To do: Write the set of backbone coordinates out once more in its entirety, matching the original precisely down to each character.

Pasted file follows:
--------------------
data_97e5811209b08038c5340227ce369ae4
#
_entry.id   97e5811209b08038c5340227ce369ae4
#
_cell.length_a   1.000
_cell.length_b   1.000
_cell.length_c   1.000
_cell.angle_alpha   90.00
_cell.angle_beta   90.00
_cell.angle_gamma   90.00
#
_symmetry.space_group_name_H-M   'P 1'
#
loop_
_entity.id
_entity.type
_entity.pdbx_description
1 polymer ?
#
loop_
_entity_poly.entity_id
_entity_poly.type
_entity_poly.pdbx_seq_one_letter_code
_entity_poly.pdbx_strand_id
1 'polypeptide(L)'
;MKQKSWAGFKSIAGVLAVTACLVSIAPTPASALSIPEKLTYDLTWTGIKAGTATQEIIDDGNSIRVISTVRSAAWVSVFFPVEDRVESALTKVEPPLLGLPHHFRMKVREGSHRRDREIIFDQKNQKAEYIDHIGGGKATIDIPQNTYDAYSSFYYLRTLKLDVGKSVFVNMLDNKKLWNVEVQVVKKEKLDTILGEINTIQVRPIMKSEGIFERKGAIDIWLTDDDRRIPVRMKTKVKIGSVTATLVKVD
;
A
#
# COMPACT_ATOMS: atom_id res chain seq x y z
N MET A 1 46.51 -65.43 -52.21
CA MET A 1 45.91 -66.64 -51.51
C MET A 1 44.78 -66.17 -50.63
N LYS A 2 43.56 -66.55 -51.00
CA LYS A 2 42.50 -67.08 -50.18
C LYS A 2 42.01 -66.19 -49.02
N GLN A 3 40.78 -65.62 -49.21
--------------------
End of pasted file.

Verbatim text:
data_97e5811209b08038c5340227ce369ae4
#
_entry.id   97e5811209b08038c5340227ce369ae4
#
_cell.length_a   1.000
_cell.length_b   1.000
_cell.length_c   1.000
_cell.angle_alpha   90.00
_cell.angle_beta   90.00
_cell.angle_gamma   90.00
#
_symmetry.space_group_name_H-M   'P 1'
#
loop_
_entity.id
_entity.type
_entity.pdbx_description
1 polymer ?
#
loop_
_entity_poly.entity_id
_entity_poly.type
_entity_poly.pdbx_seq_one_letter_code
_entity_poly.pdbx_strand_id
1 'polypeptide(L)'
;MKQKSWAGFKSIAGVLAVTACLVSIAPTPASALSIPEKLTYDLTWTGIKAGTATQEIIDDGNSIRVISTVRSAAWVSVFFPVEDRVESALTKVEPPLLGLPHHFRMKVREGSHRRDREIIFDQKNQKAEYIDHIGGGKATIDIPQNTYDAYSSFYYLRTLKLDVGKSVFVNMLDNKKLWNVEVQVVKKEKLDTILGEINTIQVRPIMKSEGIFERKGAIDIWLTDDDRRIPVRMKTKVKIGSVTATLVKVD
;
A
#
# COMPACT_ATOMS: atom_id res chain seq x y z
N MET A 1 46.51 -65.43 -52.21
CA MET A 1 45.91 -66.64 -51.51
C MET A 1 44.78 -66.17 -50.63
N LYS A 2 43.56 -66.55 -51.00
CA LYS A 2 42.50 -67.08 -50.18
C LYS A 2 42.01 -66.19 -49.02
N GLN A 3 40.78 -65.62 -49.21